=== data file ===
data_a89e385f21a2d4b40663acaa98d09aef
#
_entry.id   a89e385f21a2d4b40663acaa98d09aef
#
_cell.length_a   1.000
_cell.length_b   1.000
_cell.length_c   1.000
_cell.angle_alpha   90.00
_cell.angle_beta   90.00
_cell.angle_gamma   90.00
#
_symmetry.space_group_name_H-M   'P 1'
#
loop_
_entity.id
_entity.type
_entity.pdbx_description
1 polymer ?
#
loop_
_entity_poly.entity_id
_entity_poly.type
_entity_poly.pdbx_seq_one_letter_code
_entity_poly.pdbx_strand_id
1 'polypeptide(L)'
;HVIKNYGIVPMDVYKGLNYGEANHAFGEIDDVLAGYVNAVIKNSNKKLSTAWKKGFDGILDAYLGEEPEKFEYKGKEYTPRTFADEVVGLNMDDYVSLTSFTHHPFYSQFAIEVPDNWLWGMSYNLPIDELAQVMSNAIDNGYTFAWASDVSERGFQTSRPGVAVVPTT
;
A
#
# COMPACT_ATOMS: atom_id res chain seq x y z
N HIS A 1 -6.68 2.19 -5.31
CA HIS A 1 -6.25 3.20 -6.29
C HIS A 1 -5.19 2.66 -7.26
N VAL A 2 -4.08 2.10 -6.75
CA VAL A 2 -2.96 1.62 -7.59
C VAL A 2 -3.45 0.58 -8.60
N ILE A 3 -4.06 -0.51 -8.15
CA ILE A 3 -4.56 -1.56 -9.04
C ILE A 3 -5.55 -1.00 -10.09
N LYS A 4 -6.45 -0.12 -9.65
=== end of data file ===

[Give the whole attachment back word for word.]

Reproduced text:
data_a89e385f21a2d4b40663acaa98d09aef
#
_entry.id   a89e385f21a2d4b40663acaa98d09aef
#
_cell.length_a   1.000
_cell.length_b   1.000
_cell.length_c   1.000
_cell.angle_alpha   90.00
_cell.angle_beta   90.00
_cell.angle_gamma   90.00
#
_symmetry.space_group_name_H-M   'P 1'
#
loop_
_entity.id
_entity.type
_entity.pdbx_description
1 polymer ?
#
loop_
_entity_poly.entity_id
_entity_poly.type
_entity_poly.pdbx_seq_one_letter_code
_entity_poly.pdbx_strand_id
1 'polypeptide(L)'
;HVIKNYGIVPMDVYKGLNYGEANHAFGEIDDVLAGYVNAVIKNSNKKLSTAWKKGFDGILDAYLGEEPEKFEYKGKEYTPRTFADEVVGLNMDDYVSLTSFTHHPFYSQFAIEVPDNWLWGMSYNLPIDELAQVMSNAIDNGYTFAWASDVSERGFQTSRPGVAVVPTT
;
A
#
# COMPACT_ATOMS: atom_id res chain seq x y z
N HIS A 1 -6.68 2.19 -5.31
CA HIS A 1 -6.25 3.20 -6.29
C HIS A 1 -5.19 2.66 -7.26
N VAL A 2 -4.08 2.10 -6.75
CA VAL A 2 -2.96 1.62 -7.59
C VAL A 2 -3.45 0.58 -8.60
N ILE A 3 -4.06 -0.51 -8.15
CA ILE A 3 -4.56 -1.56 -9.04
C ILE A 3 -5.55 -1.00 -10.09
N LYS A 4 -6.45 -0.12 -9.65